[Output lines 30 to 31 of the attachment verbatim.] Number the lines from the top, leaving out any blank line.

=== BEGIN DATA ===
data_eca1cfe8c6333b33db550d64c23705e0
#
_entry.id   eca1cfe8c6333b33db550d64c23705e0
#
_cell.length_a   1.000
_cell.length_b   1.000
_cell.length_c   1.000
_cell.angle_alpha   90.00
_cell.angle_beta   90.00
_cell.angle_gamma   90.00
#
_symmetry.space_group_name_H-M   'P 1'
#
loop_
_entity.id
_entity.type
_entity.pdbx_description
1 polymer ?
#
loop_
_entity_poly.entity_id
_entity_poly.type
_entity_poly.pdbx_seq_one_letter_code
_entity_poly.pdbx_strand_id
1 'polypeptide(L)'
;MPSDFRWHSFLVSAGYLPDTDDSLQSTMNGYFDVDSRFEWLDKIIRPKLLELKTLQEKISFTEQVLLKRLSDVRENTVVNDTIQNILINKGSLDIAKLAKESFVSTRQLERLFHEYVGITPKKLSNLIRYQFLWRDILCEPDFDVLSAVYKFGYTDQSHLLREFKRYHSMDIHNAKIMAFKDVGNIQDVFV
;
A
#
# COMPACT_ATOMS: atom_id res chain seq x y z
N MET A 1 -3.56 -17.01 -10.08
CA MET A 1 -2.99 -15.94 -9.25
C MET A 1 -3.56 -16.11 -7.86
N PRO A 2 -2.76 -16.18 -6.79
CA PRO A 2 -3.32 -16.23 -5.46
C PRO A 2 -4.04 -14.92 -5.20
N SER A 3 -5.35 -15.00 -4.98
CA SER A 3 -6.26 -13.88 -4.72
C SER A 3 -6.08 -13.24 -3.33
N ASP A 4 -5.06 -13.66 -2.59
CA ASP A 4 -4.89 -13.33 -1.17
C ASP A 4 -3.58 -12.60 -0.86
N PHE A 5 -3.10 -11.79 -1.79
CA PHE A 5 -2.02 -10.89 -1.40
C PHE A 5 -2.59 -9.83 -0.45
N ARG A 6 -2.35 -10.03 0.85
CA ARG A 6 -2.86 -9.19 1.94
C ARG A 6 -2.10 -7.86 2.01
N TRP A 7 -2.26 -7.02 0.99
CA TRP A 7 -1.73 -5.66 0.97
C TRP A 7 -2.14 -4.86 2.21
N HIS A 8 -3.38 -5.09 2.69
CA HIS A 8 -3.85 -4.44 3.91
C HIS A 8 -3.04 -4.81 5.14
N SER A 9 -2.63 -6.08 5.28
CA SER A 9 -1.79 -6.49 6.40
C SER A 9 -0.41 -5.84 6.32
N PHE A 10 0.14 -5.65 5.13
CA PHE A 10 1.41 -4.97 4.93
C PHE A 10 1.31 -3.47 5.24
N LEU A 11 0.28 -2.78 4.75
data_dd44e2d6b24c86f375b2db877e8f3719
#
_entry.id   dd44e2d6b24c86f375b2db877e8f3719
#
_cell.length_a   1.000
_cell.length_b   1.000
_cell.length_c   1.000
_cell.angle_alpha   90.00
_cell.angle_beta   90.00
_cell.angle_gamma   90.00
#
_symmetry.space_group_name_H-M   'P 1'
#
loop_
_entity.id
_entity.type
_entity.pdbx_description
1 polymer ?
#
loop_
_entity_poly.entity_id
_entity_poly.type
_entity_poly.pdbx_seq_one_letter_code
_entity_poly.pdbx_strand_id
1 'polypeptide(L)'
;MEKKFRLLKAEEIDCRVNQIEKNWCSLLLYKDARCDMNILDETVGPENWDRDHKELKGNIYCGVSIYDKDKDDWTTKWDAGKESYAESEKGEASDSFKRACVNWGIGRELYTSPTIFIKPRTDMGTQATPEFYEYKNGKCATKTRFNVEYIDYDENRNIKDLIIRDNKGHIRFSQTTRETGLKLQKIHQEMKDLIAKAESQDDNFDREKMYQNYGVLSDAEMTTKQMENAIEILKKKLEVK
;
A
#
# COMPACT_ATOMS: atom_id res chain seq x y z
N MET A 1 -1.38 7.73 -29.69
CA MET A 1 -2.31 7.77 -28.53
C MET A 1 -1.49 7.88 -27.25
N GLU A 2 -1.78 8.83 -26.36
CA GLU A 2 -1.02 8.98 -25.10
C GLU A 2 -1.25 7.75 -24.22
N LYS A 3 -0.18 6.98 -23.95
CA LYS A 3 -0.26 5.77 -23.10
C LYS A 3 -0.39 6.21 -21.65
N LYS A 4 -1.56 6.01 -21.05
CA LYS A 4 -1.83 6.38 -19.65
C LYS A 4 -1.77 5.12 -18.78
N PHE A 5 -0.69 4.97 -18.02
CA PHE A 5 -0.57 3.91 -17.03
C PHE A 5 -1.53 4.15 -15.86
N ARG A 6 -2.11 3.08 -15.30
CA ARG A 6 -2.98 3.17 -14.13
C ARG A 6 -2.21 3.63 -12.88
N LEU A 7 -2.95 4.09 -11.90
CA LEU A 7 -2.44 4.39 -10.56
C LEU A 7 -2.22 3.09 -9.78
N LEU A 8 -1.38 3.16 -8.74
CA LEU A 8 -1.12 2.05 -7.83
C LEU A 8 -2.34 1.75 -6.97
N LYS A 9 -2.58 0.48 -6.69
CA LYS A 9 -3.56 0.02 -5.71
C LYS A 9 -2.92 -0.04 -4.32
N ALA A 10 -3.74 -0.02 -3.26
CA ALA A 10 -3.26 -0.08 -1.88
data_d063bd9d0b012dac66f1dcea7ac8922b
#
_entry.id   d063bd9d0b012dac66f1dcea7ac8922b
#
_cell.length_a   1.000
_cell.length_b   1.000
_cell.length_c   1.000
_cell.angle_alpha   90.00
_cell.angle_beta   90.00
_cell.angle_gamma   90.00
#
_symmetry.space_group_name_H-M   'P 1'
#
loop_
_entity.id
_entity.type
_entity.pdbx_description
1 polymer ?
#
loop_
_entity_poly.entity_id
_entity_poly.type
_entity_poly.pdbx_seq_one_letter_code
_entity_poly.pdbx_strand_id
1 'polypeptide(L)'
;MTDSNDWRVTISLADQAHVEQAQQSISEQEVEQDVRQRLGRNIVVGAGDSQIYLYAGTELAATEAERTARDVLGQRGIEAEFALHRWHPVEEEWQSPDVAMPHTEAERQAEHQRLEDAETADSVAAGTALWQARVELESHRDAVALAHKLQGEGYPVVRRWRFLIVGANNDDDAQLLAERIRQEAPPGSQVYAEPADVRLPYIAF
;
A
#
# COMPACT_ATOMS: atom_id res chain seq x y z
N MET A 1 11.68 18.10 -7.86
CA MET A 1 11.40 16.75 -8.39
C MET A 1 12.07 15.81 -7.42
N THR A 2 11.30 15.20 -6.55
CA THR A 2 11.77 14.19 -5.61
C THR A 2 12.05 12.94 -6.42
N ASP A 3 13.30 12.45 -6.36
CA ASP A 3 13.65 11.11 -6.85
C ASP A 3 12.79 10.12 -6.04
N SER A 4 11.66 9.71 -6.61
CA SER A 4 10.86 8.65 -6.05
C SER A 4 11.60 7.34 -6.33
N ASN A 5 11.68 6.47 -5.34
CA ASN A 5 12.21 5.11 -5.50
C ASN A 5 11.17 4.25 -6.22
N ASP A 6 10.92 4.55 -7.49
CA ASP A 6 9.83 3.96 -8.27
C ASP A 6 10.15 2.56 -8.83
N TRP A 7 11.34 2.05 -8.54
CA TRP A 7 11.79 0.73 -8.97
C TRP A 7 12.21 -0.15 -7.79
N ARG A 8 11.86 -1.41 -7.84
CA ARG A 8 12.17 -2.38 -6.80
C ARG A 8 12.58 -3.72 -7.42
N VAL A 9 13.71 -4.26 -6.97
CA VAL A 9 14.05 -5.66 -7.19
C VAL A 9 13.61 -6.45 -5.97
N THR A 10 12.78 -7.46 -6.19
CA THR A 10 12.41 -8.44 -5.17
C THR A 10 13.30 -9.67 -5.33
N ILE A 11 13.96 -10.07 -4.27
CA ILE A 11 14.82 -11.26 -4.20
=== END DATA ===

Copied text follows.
# COMPACT_ATOMS: atom_id res chain seq x y z
N MET A 1 -3.56 -17.01 -10.08